Fire chief backs siren

The Cambridge Fire Brigade training on Victoria Square with the Town Hall and its siren in the background.

For Waikato towns the sound of the fire siren calling volunteers has been part and parcel of life for decades.

News columnists Peter Carr refers to it today in his column on Page 8, where he pays tribute to the legion of volunteers who can take a significant amount of credit for keeping the country ticking.

He also suggests the fire siren has taken on a different significance in recent years – as a reminder to the public about their work.

There are calls in some quarters for the Cambridge siren on top of the Town Hall to go – but the town’s fire chief Don Gerrand is firmly opposed to those suggestions.

Peter Carr

“I’m aware of some social media debate on it – but the alarm is still the main and most reliable call to firefighters,” he said.

Firefighters get an alert via a pager, but he said the siren sounds earlier.

People getting their booster shots against Covid were in the hall last weekend when the siren sounded.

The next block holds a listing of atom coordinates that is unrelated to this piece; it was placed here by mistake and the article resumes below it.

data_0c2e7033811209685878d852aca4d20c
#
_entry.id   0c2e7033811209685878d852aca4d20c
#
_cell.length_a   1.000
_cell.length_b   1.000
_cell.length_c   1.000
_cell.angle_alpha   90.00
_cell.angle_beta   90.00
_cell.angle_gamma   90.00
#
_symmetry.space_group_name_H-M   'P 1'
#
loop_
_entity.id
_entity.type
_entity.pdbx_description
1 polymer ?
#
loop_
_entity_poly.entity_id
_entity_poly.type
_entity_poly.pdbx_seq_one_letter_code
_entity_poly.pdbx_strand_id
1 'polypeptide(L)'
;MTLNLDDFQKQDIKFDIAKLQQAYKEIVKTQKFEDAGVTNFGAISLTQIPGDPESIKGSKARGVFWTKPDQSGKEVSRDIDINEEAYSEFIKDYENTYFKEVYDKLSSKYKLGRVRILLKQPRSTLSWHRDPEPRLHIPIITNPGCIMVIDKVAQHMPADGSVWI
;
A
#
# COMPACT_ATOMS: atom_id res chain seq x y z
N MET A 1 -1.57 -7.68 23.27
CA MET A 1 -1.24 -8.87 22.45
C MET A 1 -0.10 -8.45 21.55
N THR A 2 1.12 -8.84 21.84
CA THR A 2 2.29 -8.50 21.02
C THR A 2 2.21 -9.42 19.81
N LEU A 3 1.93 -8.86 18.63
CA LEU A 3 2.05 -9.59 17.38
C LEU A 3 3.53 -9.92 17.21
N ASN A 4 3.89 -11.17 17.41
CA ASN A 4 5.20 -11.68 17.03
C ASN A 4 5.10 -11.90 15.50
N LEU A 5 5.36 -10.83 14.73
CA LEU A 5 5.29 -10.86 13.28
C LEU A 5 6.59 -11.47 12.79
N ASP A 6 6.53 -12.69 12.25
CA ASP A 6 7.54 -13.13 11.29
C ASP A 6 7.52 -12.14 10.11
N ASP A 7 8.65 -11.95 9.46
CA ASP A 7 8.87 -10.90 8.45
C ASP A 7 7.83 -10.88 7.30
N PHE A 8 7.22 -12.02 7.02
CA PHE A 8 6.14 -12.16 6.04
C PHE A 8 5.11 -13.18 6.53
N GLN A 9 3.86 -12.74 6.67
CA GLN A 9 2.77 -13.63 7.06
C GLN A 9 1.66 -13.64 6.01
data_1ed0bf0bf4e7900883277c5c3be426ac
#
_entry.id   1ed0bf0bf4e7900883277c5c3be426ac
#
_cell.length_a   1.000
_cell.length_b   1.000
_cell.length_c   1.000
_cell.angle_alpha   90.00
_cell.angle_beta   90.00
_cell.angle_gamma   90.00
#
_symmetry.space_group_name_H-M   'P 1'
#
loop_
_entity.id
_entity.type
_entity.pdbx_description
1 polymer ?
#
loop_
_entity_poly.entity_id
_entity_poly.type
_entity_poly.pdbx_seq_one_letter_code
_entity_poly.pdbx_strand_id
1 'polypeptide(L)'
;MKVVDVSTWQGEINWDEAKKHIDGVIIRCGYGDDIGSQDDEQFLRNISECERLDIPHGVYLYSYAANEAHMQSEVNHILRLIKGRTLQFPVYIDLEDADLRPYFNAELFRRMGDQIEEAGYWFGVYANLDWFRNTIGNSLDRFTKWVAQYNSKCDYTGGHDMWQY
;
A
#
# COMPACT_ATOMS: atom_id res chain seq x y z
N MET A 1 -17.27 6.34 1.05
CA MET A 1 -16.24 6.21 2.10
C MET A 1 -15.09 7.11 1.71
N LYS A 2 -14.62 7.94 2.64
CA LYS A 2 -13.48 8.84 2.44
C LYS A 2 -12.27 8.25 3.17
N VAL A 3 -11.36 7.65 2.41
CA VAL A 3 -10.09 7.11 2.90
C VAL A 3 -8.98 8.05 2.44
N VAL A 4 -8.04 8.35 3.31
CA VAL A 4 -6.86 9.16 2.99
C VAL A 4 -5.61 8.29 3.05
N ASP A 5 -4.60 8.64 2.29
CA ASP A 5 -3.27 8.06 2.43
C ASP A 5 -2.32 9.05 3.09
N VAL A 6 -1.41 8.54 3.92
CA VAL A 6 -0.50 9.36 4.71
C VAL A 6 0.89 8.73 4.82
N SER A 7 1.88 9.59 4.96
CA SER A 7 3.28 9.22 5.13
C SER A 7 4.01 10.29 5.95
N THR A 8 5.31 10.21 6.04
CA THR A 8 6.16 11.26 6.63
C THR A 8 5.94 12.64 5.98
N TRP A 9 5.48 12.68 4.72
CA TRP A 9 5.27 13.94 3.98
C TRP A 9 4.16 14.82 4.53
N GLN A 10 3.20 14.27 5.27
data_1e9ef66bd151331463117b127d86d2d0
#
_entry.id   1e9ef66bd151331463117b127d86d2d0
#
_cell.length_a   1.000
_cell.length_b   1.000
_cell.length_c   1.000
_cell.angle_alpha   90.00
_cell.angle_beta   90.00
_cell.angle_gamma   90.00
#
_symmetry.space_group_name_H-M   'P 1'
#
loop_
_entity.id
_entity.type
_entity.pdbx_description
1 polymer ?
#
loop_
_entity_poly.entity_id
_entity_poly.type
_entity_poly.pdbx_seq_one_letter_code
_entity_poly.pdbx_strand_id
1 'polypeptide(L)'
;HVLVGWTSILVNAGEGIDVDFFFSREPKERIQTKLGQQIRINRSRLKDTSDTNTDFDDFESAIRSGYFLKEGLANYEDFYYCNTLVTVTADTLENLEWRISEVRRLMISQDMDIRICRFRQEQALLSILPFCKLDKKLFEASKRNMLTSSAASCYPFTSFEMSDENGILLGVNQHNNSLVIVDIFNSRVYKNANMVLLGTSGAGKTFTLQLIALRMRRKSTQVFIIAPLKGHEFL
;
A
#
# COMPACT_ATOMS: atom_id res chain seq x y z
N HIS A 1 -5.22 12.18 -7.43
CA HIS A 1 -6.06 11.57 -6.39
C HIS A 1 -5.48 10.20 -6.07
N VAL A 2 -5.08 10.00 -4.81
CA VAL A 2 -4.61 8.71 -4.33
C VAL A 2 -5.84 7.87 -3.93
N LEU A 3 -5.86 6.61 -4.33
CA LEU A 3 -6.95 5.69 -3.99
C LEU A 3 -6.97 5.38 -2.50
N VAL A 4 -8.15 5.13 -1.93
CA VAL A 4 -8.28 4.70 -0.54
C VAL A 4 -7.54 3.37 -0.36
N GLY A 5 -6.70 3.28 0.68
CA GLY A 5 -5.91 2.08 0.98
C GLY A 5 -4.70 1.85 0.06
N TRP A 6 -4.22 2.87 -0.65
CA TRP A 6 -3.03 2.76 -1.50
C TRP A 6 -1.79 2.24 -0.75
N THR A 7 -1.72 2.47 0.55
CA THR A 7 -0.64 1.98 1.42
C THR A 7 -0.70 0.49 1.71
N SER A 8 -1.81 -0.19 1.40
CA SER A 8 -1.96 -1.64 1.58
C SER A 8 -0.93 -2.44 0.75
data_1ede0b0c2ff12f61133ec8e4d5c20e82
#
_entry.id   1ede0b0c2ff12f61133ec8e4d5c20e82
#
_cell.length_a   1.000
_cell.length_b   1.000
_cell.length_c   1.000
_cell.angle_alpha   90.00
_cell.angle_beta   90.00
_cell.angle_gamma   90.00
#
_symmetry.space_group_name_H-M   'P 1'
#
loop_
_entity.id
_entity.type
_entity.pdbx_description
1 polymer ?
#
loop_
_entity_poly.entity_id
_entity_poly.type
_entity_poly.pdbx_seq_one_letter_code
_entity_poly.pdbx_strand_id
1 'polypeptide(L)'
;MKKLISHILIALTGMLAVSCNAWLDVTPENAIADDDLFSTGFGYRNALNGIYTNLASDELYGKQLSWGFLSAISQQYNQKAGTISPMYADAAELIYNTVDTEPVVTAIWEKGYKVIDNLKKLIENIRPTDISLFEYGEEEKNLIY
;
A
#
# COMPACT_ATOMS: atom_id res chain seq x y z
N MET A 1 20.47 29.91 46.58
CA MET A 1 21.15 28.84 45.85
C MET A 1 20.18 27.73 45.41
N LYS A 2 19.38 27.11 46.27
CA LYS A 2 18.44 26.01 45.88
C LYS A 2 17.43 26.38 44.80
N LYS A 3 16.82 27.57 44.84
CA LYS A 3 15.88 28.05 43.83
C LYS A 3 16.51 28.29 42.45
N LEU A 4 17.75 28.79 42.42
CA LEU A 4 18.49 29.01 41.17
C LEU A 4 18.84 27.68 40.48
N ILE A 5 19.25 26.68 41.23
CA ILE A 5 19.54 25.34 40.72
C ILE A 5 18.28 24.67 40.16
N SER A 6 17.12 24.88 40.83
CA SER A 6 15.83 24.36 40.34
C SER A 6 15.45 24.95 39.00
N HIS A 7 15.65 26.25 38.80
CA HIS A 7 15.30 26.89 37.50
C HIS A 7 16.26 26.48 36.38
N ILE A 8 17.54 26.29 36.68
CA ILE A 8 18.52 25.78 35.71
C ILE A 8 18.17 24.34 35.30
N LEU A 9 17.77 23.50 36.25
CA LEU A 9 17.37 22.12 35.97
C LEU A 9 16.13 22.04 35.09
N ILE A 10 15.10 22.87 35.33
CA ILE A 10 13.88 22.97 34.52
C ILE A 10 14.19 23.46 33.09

“Everyone inside and outside covered their ears and complained about the noise – it’s horrendous if you’re sat near it,” one person told the News.

Invite people to write letters to the editor on the issue and there is some reluctance. The concern that it might be viewed as a criticism of the fire service, or an effort to reduce the community’s awareness of their work, has prompted at least one would-be author to avoid exposure to “hate mail” in response.

The Town Hall has lost major concerts because of the siting of the alarm – the New Zealand Symphony Orchestra will no longer play there.

And as Peter Carr notes, the number of times it sounds is increasing

Don Gerrand

But Don Gerrard was having none of it this week.

He said the siren was part of the culture of the town – and he suggested moving it to another point would simply spell the beginning of the end of it.

“I think people come to a serene town, hear the siren and want to make changes,” he said. “People should be thankful it’s a fire alarm and not an air raid siren.”

Don Gerrand says the siren at the top of the Town Hall is part of the culture of Cambridge.


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